2021 Child Tax Credit and the Phaseouts | How much will I get ?
How big will your child tax credit be on your 2021 tax return? How much will you get each month in advance payments?
Big changes that will help American families were made to the child tax credit for 2021. The two most significant enhancements impact the credit amount and how parents receive the credit. First, the new law increases the credit amount from $2,000-per-child to $3,000-per-child ($3,600 for children 5 years old and younger) for the 2021 tax year. Second, it authorizes advance payments to eligible families from July to December. Half the total credit amount will be paid in advance with the monthly payments this year, while the other half will be claimed on the tax return you’ll file next year. (These change currently apply only to the 2021 tax year, but President Biden wants to extend them beyond this year.)
However, not everyone will get the additional credit amount. And some families won’t get any credit (or monthly payment) at all. That’s because the credit is reduced –possibly to zero – for certain high-income Americans. In fact, there are two “phase-out” rules to contend with this year – one just for the extra $1,000 (or $1,600) amount and one for the remaining credit. That makes calculating the total credit and monthly payments extra complicated.
But don’t worry – we’ve got you covered. If you want to see how much money you’ll get, simply answer the four questions in the calculator below and we’ll give you a customized estimate of the amount you’ll receive each month in advance from July to December and how much you’ll be able to claim as a child tax credit on your 2021 tax return. It’s that easy!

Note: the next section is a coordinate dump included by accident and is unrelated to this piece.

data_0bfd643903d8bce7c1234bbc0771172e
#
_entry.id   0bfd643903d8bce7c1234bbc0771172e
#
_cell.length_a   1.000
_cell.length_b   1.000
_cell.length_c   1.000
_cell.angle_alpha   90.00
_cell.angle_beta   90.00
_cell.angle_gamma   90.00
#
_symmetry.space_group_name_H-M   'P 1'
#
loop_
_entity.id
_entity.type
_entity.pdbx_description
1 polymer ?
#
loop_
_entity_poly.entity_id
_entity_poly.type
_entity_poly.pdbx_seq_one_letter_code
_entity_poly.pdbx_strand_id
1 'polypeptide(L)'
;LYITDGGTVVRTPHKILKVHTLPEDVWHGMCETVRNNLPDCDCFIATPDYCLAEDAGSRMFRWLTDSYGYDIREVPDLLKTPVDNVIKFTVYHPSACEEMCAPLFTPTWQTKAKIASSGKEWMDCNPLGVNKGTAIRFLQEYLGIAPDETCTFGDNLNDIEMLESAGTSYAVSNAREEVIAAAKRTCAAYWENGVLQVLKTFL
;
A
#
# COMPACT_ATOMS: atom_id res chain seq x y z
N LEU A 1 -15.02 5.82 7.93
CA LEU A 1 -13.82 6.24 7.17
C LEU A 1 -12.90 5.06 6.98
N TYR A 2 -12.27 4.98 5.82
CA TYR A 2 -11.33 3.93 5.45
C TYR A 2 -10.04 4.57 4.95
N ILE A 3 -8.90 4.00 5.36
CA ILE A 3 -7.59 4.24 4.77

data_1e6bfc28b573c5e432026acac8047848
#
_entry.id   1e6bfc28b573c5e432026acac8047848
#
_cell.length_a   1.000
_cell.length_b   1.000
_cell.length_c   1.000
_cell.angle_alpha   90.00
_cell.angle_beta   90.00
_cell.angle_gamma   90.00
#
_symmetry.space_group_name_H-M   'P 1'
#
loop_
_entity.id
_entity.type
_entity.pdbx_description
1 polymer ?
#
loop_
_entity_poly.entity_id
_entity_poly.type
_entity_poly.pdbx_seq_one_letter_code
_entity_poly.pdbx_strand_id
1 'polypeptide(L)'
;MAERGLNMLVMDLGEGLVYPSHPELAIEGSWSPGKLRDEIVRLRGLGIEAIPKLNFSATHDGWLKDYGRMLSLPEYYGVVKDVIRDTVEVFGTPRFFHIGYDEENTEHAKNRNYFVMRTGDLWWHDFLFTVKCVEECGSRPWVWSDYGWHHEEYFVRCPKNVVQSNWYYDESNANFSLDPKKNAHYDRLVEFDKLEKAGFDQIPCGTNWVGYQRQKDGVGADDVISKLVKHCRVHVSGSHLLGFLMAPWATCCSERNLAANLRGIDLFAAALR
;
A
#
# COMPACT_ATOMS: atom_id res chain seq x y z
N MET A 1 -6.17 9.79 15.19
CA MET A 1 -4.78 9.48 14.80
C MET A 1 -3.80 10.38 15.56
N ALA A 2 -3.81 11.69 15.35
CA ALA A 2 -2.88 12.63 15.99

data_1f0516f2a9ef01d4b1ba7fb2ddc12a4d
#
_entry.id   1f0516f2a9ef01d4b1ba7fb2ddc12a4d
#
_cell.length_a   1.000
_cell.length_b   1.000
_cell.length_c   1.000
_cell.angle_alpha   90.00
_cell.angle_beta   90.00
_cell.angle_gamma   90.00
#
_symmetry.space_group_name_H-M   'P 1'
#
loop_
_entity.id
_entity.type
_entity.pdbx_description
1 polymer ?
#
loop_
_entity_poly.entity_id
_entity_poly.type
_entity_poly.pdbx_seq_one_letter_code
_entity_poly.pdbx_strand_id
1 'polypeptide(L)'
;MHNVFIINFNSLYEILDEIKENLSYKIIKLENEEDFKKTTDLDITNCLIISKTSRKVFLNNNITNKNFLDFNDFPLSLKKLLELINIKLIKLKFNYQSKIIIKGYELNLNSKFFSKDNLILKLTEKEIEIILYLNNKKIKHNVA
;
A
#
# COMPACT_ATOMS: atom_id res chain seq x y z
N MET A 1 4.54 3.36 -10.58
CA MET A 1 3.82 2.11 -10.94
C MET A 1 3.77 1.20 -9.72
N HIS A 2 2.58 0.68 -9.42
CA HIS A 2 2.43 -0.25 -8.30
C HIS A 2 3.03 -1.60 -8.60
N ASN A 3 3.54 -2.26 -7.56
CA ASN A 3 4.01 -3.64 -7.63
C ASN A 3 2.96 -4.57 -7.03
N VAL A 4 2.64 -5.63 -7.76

Pre-2021 Child Tax Credit Amount
For the 2020 tax year, the child tax credit was $2,000 per qualifying child. It was gradually phased-out (but not below zero) for joint filers with a modified adjusted gross income (AGI) of $400,000 or more and for other taxpayers with a modified AGI of $200,000 or more.
(For purposes of the child tax credit, modified AGI is the amount of adjusted gross income shown on Line 11 of your 2020 Form 1040 or Line 8b of your 2019 Form 1040, plus any amount excluded from gross income on your tax return as foreign earned income; foreign housing expenses; or as income from sources within Puerto Rico, Guam, American Samoa or the Northern Mariana Islands.)
New Phase-Out Scheme for 2021
For 2021, the increase (i.e., the extra $1,000 or $1,600) is gradually phased-out for joint filers with a modified AGI of $150,000 or more, head-of-household filers with a modified AGI of $112,500 or more, and all other taxpayers with a modified AGI of $75,000 or more. However, the increase can’t be reduced below zero (other limitations to this reduction will apply as well).
After any reduction of the increased credit amount is calculated, the pre-existing phase-out is then applied to the remaining credit amount. So, for joint filers with a modified AGI of $400,000 or more and other taxpayers with a modified AGI of $200,000 or more, the credit is subject to an additional reduction – possibly to $0.
Monthly Payments in 2021
Once the credit amount is determined, 50% of it will be paid in advance with monthly payments. But those monthly payments will only run from July to December 2021. (The payments will be made on July 15, August 13, September 15, October 15, November 15 and December 15.) The remaining 50% will be claimed as a credit on your 2021 tax return.
The IRS built online tools that will let people update their income, marital status, and the number of qualifying children. Right now, you can go online and opt out of the monthly payments if you want to take the full child credit on your 2021 return instead. You can also make changes to your bank information for monthly payments beginning in August. Parents who aren’t required to file a tax return can also go online to sign up for monthly payments.